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Genomic Signatures for Idiopathic Interstitial Pneumonia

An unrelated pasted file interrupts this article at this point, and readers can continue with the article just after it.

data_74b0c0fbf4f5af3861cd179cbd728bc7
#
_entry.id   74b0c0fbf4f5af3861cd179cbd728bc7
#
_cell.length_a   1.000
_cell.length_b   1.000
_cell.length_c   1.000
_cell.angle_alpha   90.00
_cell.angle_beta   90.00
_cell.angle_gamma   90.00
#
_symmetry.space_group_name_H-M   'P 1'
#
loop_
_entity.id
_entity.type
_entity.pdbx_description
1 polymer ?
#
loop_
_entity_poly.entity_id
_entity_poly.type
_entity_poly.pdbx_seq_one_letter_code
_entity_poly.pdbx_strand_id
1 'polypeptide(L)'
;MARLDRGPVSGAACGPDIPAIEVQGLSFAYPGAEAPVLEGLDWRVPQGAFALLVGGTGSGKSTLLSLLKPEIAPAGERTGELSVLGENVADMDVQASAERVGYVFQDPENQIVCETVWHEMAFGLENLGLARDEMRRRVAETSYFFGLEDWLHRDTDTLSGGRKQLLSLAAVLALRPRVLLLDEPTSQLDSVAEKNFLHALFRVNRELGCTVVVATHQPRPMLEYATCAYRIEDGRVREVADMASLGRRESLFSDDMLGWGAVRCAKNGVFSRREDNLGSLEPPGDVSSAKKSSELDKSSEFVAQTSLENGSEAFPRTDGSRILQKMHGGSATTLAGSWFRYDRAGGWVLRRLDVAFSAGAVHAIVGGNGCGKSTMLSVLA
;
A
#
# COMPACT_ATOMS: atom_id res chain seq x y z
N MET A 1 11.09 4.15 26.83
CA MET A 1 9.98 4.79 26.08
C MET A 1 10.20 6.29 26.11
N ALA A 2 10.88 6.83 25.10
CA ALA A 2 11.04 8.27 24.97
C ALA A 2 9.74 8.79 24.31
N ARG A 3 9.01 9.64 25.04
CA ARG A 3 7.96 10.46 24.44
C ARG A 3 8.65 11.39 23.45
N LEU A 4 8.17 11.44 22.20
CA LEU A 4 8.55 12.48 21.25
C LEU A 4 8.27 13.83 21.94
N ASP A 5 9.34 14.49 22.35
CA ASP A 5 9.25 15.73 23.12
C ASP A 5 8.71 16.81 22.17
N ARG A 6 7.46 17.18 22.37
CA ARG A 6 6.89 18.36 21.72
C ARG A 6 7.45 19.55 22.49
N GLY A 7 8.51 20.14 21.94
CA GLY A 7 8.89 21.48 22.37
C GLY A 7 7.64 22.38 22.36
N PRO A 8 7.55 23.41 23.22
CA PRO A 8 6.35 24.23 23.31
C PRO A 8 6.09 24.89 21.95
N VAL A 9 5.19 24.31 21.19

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The overall goal of this project is to combine genetic and genomic findings in patients with idiopathic interstitial pneumonia (IIP) to develop and validate phenotypically anchored molecular signatures that serve to refine the diagnostic criteria for this group of complex diseases. IIP has traditionally been defined by objective clinical characteristics (history, physiology, radiography, and pathology). This approach splits out diseases that appear to be homogeneous including acute interstitial pneumonia (AIP), lymphocytic pneumonia (LIP), and cryptogenic organizing pneumonia (COP) but idiopathic pulmonary fibrosis (IPF), non specific interstitial pneumonia (NSIP), and a group of IIPs that do not fit a specific category remain heterogeneous in terms of overlapping patterns that often defies diagnostic labeling. Substantial evidence supports the concept that these latter categories of IIP, as currently defined, still comprise a heterogeneous phenotype in terms of pattern of presentation, outcome, and response to therapy. It is also possible that even those entities that appear to be homogeneous may in fact comprise mixed groups. For example, what appears clinically to be AIP may, in fact, represent an acute exacerbation of IPF that has hitherto experienced a very indolent and therefore clinically unrecognized course that has developed a rapid explosive phase. While the biological features of IIP are emerging, these molecular attributes (or signatures) that are prototypical of IIP have not yet been integrated with the traditional clinical diagnostic characteristics for these fibrosing interstitial pneumonias. In IIP, gene expression studies from our lab and others have demonstrated unique molecular signatures for some (IPF and familial forms of IIP) but not all (NSIP) forms of this disease. Given the overlapping classification of IIP subtypes and the likelihood that multiple genes play a role in the development of this group of diseases, this is not at all surprising. For instance, about 10% of patients with IIP develop disease due to mutations in either surfactant protein C or telomerase genes, presumably resulting in two distinct molecular signatures. We have recently performed a linkage study in 82 families with = 2 members with probable/definite IIP and have identified regions on chromosomes 10, 11, and 12 that likely contain genes contributing to familial forms of IIP, again presumably resulting in distinct molecular signatures. The compelling challenge is to combine genetic and genomic approaches in patients with IIP to define molecular phenotypes of IIP that can be used to distinguish the clinical aspects of this group of complex diseases. To address this challenge, we hypothesize that the IIP transcriptome is influenced by genetic variants and that, in combination with clinical characteristics, these molecular signatures can be used to refine the diagnostic criteria for this group of complex diseases. To test this hypothesis, we will combine the results of genome-wide RNA expression with regions/genes of interest from genetic studies to develop and validate phenotypically anchored molecular signatures for IIP and its subtypes. (End of Abstract)

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